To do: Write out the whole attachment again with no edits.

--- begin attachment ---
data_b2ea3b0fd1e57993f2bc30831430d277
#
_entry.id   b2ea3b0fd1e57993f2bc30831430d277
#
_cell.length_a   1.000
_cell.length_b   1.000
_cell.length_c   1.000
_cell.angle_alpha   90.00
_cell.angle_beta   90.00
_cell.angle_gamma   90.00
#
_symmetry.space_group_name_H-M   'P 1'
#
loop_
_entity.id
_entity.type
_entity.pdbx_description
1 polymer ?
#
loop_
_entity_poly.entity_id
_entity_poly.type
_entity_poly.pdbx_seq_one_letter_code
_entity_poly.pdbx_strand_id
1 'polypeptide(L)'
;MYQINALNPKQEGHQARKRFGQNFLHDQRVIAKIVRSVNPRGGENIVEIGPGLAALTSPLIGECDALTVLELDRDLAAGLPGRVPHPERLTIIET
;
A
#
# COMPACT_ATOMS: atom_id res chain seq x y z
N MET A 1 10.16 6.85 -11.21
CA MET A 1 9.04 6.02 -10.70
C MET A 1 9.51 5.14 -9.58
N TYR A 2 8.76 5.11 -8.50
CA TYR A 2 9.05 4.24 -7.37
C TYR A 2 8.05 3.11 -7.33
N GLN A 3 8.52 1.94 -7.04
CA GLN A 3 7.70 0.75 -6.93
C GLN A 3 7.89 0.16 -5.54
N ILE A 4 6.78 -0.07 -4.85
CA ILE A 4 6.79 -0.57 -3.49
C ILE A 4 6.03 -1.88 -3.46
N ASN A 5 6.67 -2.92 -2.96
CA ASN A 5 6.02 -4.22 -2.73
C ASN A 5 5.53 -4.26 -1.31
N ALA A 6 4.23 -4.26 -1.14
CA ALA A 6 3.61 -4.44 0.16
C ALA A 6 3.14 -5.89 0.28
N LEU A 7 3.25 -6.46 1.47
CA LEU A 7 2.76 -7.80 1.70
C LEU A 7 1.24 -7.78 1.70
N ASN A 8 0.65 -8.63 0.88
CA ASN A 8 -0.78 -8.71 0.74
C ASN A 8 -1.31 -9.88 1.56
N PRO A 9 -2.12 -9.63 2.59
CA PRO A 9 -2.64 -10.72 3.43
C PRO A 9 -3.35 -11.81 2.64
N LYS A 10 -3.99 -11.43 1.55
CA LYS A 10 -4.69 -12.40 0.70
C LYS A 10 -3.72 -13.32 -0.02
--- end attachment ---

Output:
data_b2ea3b0fd1e57993f2bc30831430d277
#
_entry.id   b2ea3b0fd1e57993f2bc30831430d277
#
_cell.length_a   1.000
_cell.length_b   1.000
_cell.length_c   1.000
_cell.angle_alpha   90.00
_cell.angle_beta   90.00
_cell.angle_gamma   90.00
#
_symmetry.space_group_name_H-M   'P 1'
#
loop_
_entity.id
_entity.type
_entity.pdbx_description
1 polymer ?
#
loop_
_entity_poly.entity_id
_entity_poly.type
_entity_poly.pdbx_seq_one_letter_code
_entity_poly.pdbx_strand_id
1 'polypeptide(L)'
;MYQINALNPKQEGHQARKRFGQNFLHDQRVIAKIVRSVNPRGGENIVEIGPGLAALTSPLIGECDALTVLELDRDLAAGLPGRVPHPERLTIIET
;
A
#
# COMPACT_ATOMS: atom_id res chain seq x y z
N MET A 1 10.16 6.85 -11.21
CA MET A 1 9.04 6.02 -10.70
C MET A 1 9.51 5.14 -9.58
N TYR A 2 8.76 5.11 -8.50
CA TYR A 2 9.05 4.24 -7.37
C TYR A 2 8.05 3.11 -7.33
N GLN A 3 8.52 1.94 -7.04
CA GLN A 3 7.70 0.75 -6.93
C GLN A 3 7.89 0.16 -5.54
N ILE A 4 6.78 -0.07 -4.85
CA ILE A 4 6.79 -0.57 -3.49
C ILE A 4 6.03 -1.88 -3.46
N ASN A 5 6.67 -2.92 -2.96
CA ASN A 5 6.02 -4.22 -2.73
C ASN A 5 5.53 -4.26 -1.31
N ALA A 6 4.23 -4.26 -1.14
CA ALA A 6 3.61 -4.44 0.16
C ALA A 6 3.14 -5.89 0.28
N LEU A 7 3.25 -6.46 1.47
CA LEU A 7 2.76 -7.80 1.70
C LEU A 7 1.24 -7.78 1.70
N ASN A 8 0.65 -8.63 0.88
CA ASN A 8 -0.78 -8.71 0.74
C ASN A 8 -1.31 -9.88 1.56
N PRO A 9 -2.12 -9.63 2.59
CA PRO A 9 -2.64 -10.72 3.43
C PRO A 9 -3.35 -11.81 2.64
N LYS A 10 -3.99 -11.43 1.55
CA LYS A 10 -4.69 -12.40 0.70
C LYS A 10 -3.72 -13.32 -0.02